'Lost' Picasso Found at Museum, 50 Years Later
But that's exactly what happened at an art museum in Evansville, Indiana.
The painting, from the 1920s, is of a woman sitting in a chair wearing a red hat.
It was donated to the museum in 1963 and, despite the signature on the top right corner, was not believed to be an actual work by Picasso.
"When the Evansville Museum received the gift, associated documentation indicated that the piece was created by an artist named 'Gemmaux,'" the museum said.
"Gemmaux," the plural of "gemmail," is an artist's technique of layering glass while adding a clear liquid enamel across before firing it up.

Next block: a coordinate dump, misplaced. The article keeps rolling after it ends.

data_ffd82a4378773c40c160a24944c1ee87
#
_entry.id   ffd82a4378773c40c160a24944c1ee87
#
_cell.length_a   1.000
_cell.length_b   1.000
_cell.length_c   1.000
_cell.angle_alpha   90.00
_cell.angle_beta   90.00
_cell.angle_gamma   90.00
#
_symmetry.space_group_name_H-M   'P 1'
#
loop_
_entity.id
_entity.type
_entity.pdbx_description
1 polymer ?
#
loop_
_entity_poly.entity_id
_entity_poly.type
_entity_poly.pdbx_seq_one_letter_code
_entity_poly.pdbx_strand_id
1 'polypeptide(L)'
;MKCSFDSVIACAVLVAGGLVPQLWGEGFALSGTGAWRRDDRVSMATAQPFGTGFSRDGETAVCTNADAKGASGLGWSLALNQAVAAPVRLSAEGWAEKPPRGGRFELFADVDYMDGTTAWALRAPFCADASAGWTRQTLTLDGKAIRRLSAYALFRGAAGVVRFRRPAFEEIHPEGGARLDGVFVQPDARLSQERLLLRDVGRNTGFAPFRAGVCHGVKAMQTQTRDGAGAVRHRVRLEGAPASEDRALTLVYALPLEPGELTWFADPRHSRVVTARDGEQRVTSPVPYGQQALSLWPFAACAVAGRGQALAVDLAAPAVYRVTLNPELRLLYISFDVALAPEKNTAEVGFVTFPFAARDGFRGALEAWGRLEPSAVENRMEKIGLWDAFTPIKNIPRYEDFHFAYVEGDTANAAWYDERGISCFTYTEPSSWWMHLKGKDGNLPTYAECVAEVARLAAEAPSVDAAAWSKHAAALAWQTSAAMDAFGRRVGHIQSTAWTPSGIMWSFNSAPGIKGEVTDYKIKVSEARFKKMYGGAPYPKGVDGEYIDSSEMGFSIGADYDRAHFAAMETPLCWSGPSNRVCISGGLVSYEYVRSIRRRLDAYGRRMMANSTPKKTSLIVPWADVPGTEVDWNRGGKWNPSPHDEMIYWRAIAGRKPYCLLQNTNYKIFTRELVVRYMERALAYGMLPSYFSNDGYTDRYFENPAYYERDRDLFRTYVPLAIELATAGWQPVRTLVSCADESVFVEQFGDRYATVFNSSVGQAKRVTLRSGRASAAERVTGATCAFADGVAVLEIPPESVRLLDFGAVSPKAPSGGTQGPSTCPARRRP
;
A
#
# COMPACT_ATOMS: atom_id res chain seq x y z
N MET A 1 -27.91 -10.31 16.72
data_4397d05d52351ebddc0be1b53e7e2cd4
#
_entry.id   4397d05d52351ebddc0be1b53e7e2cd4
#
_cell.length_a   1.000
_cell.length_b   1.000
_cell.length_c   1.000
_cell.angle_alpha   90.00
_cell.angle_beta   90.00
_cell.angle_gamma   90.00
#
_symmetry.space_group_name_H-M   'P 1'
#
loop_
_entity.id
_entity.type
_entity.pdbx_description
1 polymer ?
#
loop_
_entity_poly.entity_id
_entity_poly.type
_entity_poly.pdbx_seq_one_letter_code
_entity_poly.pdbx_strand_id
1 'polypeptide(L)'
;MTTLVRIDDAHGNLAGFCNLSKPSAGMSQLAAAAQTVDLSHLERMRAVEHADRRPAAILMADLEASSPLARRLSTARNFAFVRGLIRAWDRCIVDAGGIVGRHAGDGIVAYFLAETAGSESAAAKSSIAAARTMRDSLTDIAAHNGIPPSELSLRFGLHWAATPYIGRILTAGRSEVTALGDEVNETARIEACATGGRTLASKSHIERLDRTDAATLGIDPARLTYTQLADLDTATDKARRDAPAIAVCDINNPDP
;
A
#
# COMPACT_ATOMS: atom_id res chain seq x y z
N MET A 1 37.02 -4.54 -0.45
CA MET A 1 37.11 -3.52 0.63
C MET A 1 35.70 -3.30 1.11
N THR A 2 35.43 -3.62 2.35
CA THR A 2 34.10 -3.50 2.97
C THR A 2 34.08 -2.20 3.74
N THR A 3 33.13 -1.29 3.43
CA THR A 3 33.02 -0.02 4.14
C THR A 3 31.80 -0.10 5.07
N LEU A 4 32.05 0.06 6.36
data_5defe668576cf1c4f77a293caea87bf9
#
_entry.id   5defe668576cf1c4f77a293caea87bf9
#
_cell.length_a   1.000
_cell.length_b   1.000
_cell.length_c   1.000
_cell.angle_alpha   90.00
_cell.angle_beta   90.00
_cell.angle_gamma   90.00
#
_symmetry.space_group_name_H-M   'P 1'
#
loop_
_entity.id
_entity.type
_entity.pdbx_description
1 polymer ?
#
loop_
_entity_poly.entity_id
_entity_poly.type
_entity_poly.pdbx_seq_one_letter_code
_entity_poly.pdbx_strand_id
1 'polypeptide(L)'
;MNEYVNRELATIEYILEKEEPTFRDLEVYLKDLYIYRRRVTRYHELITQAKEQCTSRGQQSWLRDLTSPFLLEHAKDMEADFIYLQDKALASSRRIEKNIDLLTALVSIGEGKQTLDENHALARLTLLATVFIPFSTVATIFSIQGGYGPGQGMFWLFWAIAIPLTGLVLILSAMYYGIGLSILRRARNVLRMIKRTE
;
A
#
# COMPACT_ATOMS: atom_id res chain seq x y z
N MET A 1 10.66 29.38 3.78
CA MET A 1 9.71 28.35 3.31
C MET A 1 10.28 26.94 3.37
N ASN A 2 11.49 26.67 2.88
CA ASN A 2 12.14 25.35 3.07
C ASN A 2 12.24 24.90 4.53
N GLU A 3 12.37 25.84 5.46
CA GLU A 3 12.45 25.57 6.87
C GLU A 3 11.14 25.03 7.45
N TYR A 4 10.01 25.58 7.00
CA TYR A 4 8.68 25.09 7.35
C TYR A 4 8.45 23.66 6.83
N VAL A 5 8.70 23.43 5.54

This technique was rare for Picasso, prompting the claims it was inspired by a Picasso oil painting.
So the painting, simply titled "Seated Woman with Red Hat," was placed in storage and basically ignored until earlier this year when a New York auction house called with questions about it.
"In the history of our museum this is the most important moment," museum curator Mary Bower told CNN affiliate WFIE-TV. "You're talking about simply discovery. And this is a story we know we could never make up."
The museum has since made the decision to sell the piece, citing the incredible price tag to keep the art safe if it were put on display.
"The value of the piece makes it prohibitive for us to insure it and then we would have all sorts of considerations about staffing all sorts of electronic additions to what we do with our facility that just makes it impossible to keep and we're so sad about that."